Libyan Berbers pipe up after decades of forced silence

One of North Africa's oldest communities, the Amazigh, are speaking up after decades of being banned from even teaching their language under Muammar Qaddafi. 

John Thorne
Belgassem Kafou, a student at the Sulaiman Baruni primary school in Yefren, Libya, demonstrating his progress in learning to write in Tamazight as his teacher, Intissar Younes Issa, watches.

Three times a week Intissar Younes Issa walks over to the Sulaiman Baruni primary school, near her house on the hill above town, and gives lessons that until three years ago would have landed her in jail. One recent morning she taught her pupils a song:

“Nanna a Nanna, sekker asif n zalla, asif n zalla yeshur s yimtekan d wzemmur,” it begins.

The words are Tamazight, an ancient language banned by Libya’s former dictator, Muammar Qaddafi. In English they mean, “My grandmother, my grandmother, you wake the valley of Zalla, the valley of Zalla filled with figs and olives.”

The song describes the region of Yefren, home to Libya’s Amazigh, or Berber, minority, which includes both Ms. Younes Issa and her pupils. Mr. Qaddafi’s ouster has allowed them to bring their language into the open and launched a debate over minority rights as Libya struggles to remake itself.

Rich history repressed

Amazighs have inhabited North Africa since before recorded history; the earliest known reference to them may be 1st millennium BC rock engravings of chariots in the Sahara. Romans, Vandals, and Byzantines all conquered the region, followed by Arabs, who brought Islam and their language. But Tamazight, a group of dialects distantly related to Arabic, has survived in places like Libya's Nafusa Mountains, a towering arc of red-brown escarpments that swing southwest from Tripoli to the Tunisian border.

Libya’s several hundred thousand Amazighs consider this their cultural heartland, although some towns are Arab. According to Alberto Denti di Pirajno, an Italian colonial doctor posted to Libya in the 1920s, the two populations “cordially disdained” one another.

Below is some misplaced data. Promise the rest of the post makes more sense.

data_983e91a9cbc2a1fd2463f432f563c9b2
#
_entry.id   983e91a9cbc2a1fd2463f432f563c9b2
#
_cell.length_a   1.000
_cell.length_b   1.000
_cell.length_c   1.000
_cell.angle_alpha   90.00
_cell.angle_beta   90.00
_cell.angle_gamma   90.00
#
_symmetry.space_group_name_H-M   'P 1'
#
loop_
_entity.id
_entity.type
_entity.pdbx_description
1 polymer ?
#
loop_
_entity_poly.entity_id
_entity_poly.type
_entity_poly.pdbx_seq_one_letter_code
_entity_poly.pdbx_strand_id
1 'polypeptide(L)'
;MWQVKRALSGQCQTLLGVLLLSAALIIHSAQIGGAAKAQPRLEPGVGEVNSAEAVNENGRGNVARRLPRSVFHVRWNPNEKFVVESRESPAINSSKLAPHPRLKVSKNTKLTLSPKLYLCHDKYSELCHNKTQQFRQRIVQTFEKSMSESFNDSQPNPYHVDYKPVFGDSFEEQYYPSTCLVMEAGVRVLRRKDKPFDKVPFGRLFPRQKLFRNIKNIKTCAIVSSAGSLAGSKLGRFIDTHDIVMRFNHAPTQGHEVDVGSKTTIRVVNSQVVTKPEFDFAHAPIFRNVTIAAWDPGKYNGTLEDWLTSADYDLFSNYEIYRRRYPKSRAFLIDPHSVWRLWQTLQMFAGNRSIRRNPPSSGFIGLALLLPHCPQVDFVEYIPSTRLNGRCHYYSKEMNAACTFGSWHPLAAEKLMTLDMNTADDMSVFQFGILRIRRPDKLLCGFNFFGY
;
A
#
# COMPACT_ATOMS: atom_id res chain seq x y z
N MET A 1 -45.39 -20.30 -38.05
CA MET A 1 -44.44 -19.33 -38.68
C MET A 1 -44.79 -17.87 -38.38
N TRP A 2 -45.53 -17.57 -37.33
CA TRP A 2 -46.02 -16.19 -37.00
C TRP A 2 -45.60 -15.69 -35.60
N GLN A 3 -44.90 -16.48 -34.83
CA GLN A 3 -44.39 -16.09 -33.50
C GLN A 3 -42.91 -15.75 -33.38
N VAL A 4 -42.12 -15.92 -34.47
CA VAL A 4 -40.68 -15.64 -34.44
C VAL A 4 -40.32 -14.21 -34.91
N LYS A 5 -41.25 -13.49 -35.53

"The Berbers find the Arabs obtuse, thieving, and treacherous,” he wrote in his memoir, "Un Medico in Africa," "while the Arabs say that the Berbers have ‘the greed of the Jews, the venom of the asp, and the honesty of a prostitute’.”

Upon seizing power in 1969, Qaddafi declared Libya purely Arab. Tamazight was suppressed, Amazigh names were forbidden, and Amazighs’ role in Libya’s history was downplayed in textbooks. For Amazighs, Libya’s 2011 uprising was a chance to reassert their culture.

Amazigh town elders backed revolt in online video statements, including one in both Arabic and Tamazight. As Qaddafi’s shells rained on the mountains, the Tamazight letter “z” – two semicircles bisected by a vertical line, used by Berbers throughout the region – appeared in graffiti as an emblem of identity. Finally it appeared on Tripoli walls as Amazigh rebels helped topple Qaddafi’s regime.


Amazighs immediately began bringing Tamazight into the public sphere. While most Amazighs continued speaking the language in private during Qaddafi’s rule, not all know how to read and write it. Mrs. Younes Issa was among volunteers who began teaching children Tamazight. In 2102, Amazigh town councils began funding teacher training, salaries, and textbooks.

Last year, Libya’s interim parliament declared Tamazight and other minority languages components of Libyan society and authorized schools to teach them as optional subjects. The education ministry has even begun funding Tamazight instruction.

With liberty has come enthusiasm for perfecting one’s Tamazight, Younes Issa says, chatting with The Christian Science Monitor and fellow teachers in the school director’s office.